The grading scale above is that which has been officially established by the Department of Sociology and Anthropology and is followed by all faculty.

It is important that you note the qualitative terms associated with numerical grades. Your work is first assessed qualitatively, and secondly the appropriate numerical equivalent is generated (usually to mark differences between papers received – see below). Please note that work that meets the basic requirements, that is fair, without major flaws, that is satisfactory, can only achieve a grade in the C range. Not getting a grade higher than that does not mean that you “lost points,” but rather that the points were never gained. Grades in the A range are not liberally awarded and thus tend to be more rare.

In general, student work is assessed in the following manner: Student assignments are evaluated in comparison with each other, normally done by the instructor assembling a random sample and highlighting the best elements of each paper, which then forms the template by which papers are judged. The paper(s) that set(s) the highest standards for student work will receive the highest grades. Numerical grading is used not so much as a tally of points, but as a means of distinguishing the achievements of various papers, in comparison with one another. Students will tend to judge their paper in isolation, which is understandable; however, please keep in mind that the instructor’s determination is a comparative one.

If a student feels that factual errors were made in an assessment, or that the evaluation was manifestly unfair, then of course the student should speak to the professor. Asking for a paper to be reassessed, however, does not mean that a higher grade will be the guaranteed outcome: in fact, the grade could go lower, or stay the same. Students’ performance in other courses is most assuredly not a valid basis for anticipating particular grade outcomes in this course.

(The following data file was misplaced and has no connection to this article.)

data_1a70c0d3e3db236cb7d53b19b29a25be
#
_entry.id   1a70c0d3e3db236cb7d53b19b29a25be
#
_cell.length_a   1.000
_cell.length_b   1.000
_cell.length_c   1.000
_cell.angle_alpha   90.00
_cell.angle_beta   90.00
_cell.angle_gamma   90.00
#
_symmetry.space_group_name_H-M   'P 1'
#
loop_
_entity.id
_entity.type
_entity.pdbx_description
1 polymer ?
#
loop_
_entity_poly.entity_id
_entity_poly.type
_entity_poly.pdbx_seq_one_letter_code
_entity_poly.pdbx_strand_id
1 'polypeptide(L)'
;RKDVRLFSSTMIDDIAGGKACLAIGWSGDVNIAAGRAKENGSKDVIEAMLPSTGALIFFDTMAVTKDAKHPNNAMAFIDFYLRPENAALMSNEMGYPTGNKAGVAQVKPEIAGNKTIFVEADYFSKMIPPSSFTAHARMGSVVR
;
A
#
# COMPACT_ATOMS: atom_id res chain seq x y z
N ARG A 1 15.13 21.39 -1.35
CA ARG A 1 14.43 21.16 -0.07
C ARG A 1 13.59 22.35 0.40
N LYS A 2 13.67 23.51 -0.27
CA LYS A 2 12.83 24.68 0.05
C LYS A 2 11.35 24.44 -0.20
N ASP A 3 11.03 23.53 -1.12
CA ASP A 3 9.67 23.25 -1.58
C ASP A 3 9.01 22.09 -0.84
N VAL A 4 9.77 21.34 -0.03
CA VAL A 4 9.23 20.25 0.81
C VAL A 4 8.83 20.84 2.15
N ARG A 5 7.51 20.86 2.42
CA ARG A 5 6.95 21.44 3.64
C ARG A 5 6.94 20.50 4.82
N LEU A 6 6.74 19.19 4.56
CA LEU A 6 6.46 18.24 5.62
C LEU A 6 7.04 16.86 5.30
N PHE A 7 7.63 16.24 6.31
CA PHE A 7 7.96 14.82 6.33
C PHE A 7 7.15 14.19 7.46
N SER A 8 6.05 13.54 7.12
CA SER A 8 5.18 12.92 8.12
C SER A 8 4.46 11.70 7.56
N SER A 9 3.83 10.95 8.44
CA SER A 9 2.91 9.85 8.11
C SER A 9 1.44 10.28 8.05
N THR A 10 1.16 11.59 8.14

Students are evaluated on the extent and depth to which they have utilized assigned readings, lectures, films, and class discussions when applicable. Students are also evaluated on their ability to successfully apply key course concepts to their own writing, and to write clearly and professionally. Analytical and conceptual clarity (the argument does not contradict itself repeatedly, the writer stays focused, any concepts used are defined, concepts are related to one another when applicable, pros and cons are considered, assertions are supported with evidence or logic), are vital elements of a paper deemed to be “very good” or better. Structure, logical organization, and effective writing are of substantial importance.

The allocation of points for course work follows this general pattern (assume that an assignment is marked out of 100 points):

20 points – Writing, Structure and Organization:

• an effective introduction that shows an understanding of the problem at hand, without modifying the original question to such an extent that the student is effectively addressing a problem that was not assigned;
• a conclusion that does not just repeat or summarize, but that draws together the main themes and ideas of the paper;